•Cities of refuge. Deut 19:1-10 and Num 35:9-28 both define was is essentially the same law. A person inadvertently killing another is sent to exile in 6 special cities. Aside from the fact that the language and terminology differ markedly in the 2 passages and a literal reading of the 2 texts seem to imply differing conditions under which the law is applicable, there are 2 clear contradictions. In N, the BY are told to build (or assign) 6 cities 3 on each side of the Jordan. important as opposed to only 3 cities in D. In D, the parameter for the refuge seems to be as a result of a pure accident, less so in N. Also, N the murderer can leave the city when the Kohen godol dies. No such freedom is accorded in D.

•Levite Cities. In Num 35:1-8, the Torah commands that 42 cities be set aside for habitation by the tribe of Levi. Deut 18:1 goes out of its way to again command that no land be given to the Levites. If D had the same mitzvah of 42 cities for the Levites, it would be a good place to mention it.

•The Kohen’s due. D 18:3-5 assigns exactly what the Kohen is get from the offerings on the altar and from BY’s crops. The items so designated are but a fraction of what is due to the Kohanin as defined in Leviticus and Numbers. (in many, many places)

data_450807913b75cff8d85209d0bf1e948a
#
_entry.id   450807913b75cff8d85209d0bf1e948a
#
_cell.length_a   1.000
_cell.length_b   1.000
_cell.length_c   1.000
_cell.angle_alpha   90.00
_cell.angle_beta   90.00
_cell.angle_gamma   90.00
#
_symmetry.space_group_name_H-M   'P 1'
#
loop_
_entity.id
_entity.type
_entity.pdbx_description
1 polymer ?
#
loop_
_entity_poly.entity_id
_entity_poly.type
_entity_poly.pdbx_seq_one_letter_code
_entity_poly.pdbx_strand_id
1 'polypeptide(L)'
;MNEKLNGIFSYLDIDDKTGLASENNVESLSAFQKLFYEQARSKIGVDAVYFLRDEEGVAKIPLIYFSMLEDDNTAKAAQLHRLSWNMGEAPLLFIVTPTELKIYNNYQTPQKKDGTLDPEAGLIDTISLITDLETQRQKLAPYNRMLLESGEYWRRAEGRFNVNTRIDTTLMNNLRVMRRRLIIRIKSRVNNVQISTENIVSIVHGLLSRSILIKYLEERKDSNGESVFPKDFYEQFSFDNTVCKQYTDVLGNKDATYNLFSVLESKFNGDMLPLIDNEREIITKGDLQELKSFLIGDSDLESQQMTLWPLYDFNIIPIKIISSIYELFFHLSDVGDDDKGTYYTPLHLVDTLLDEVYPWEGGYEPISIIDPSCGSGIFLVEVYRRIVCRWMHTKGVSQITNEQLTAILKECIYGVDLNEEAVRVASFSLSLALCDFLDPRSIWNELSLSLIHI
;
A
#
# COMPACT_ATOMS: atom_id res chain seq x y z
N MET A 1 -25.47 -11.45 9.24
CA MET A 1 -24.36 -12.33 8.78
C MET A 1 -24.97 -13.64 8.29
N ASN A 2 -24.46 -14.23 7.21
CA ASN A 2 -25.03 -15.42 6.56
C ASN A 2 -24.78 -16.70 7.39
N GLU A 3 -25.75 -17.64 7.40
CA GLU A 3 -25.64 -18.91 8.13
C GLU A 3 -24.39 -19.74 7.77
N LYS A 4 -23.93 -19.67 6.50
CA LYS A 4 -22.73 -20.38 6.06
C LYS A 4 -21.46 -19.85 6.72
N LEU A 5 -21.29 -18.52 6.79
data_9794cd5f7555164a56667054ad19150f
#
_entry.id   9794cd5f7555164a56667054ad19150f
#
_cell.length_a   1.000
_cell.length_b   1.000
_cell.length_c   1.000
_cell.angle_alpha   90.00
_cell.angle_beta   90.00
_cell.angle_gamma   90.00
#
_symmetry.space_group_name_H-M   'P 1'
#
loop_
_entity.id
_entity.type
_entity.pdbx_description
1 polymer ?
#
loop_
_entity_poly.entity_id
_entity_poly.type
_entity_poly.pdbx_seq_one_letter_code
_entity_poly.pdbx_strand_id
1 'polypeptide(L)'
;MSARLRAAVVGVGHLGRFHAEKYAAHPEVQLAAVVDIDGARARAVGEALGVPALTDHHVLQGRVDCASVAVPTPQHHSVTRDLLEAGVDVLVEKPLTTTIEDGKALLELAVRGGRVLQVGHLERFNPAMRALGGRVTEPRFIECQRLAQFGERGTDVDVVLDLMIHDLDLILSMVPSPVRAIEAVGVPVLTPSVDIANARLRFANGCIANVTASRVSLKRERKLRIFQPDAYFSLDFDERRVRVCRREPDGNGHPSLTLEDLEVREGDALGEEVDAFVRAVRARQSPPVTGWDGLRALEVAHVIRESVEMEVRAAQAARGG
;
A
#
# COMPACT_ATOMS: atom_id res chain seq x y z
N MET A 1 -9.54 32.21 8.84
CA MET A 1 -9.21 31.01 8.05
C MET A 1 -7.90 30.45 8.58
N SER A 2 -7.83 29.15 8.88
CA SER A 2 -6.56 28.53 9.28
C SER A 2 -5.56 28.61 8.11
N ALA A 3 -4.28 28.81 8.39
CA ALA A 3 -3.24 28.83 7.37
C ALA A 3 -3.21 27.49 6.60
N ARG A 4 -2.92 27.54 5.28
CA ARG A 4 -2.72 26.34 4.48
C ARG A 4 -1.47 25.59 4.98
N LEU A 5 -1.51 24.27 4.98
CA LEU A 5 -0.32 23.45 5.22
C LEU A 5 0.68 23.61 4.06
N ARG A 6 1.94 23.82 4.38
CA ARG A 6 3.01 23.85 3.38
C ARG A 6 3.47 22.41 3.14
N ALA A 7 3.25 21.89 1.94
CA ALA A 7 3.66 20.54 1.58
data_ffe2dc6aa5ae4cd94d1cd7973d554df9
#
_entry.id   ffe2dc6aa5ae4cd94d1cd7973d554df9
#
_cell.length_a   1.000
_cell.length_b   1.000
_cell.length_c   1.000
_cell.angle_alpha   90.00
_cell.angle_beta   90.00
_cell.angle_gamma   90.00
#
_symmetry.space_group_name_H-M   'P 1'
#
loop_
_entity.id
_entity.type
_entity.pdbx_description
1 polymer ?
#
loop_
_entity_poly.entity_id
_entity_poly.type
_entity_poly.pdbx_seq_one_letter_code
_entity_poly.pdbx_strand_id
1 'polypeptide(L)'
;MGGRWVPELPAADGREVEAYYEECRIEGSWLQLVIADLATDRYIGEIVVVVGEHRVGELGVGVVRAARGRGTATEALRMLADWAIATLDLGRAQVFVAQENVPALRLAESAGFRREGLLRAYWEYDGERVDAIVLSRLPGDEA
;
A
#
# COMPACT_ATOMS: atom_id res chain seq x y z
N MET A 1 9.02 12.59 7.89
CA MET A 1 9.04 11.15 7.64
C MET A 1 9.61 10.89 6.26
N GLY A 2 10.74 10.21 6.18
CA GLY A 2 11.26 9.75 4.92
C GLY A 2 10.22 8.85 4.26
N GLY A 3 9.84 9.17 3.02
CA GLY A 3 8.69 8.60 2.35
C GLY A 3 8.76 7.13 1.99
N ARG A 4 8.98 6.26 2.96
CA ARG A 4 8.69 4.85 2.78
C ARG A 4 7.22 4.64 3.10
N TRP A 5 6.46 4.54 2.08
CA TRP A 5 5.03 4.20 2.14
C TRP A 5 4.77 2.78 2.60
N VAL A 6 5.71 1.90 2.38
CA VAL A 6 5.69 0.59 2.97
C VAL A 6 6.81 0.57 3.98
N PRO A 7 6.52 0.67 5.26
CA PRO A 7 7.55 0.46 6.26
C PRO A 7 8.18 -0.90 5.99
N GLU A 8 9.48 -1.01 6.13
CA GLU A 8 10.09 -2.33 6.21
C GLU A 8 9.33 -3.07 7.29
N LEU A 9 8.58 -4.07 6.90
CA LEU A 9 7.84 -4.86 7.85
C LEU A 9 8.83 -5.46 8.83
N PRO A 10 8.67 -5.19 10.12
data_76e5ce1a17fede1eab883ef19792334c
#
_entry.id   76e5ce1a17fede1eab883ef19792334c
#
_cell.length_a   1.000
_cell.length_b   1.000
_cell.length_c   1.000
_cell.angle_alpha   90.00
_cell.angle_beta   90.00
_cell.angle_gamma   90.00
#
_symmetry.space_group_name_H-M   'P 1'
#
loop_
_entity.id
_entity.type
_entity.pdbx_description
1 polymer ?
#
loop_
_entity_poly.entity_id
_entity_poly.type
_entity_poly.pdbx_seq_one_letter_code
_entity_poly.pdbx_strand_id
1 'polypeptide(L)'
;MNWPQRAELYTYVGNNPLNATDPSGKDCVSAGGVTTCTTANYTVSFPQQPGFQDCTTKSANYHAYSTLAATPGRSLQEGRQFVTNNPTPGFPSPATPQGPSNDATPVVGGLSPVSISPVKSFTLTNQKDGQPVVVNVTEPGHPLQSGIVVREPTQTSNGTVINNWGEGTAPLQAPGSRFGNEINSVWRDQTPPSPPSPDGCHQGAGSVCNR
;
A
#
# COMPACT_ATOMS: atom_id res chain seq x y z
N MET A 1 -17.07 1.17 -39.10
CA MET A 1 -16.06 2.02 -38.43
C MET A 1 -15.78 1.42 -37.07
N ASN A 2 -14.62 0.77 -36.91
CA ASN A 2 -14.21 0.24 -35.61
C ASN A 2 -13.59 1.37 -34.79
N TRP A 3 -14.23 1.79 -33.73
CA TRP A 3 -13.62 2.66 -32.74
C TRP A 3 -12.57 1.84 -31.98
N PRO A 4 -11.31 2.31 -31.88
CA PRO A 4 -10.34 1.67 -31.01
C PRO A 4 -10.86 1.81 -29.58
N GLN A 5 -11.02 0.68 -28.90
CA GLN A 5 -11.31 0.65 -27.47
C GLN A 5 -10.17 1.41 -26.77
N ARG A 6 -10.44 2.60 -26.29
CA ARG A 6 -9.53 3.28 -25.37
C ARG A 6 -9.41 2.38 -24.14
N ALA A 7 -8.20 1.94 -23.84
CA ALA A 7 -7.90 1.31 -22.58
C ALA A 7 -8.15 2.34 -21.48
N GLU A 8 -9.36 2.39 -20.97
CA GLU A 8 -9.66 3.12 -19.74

•Definition of a Kohen. D 18:5-6 states that Kohanim were from all of Levi and that any Levite can apply to become a Kohen. Rof C repeatedly states that only the direct descendants of Aaron may serve as Kohanim. (see Ex 40:15, Num 18:7, 25:13….).

•Torah Study. D (6:7 & 11:19) commands that BY teach their children “these words”. No such command is found in Rof C, and teaching of the Torah seems relegated to the Kohanim and leadership.

•Tzitzit. In D (22:12) the mitzvah is placing “twisted threads” (artscroll’s translation) only on 4-corners of your clothing or only on 4-cornered clothes. In Num 15:37+, the mitzvah is “fringes” on the corner of all one's garments, not limiting it to only 4 cornered clothes.

•Shatneiz. D 22:10, the Torah forbids wearing shatneiz and expressly defines it as a combination of wool and linen. In Lev 19:19 literally, one might say the text refers to all mixed combinations.

•Similar distinction for “Kelei-im. In D 22:8, its limited to the vineyard. no such limitation in Lev. 19:19

•Shotgun wedding. In D, it’s a result of rape. In Ex. 22:15, it’s a result of seduction.

•Interest on Loans. D 23:20 states that it is forbidden to charge interest on loans to your fellow Jew while both Ex 22:24 and Lev. 25:36 imply that this restriction of charging interest is only on loans made to the poor.

•Amalek. Deut 25:17-19 commands BY to remember forever what happened with Amalek in the wilderness and that BY “wipe out the memory of Amalek”. No such command appears in the R of C and this whole passage makes no sense in light of verse Ex. 17:14 where God promises to “wipe out the memory of Amalek.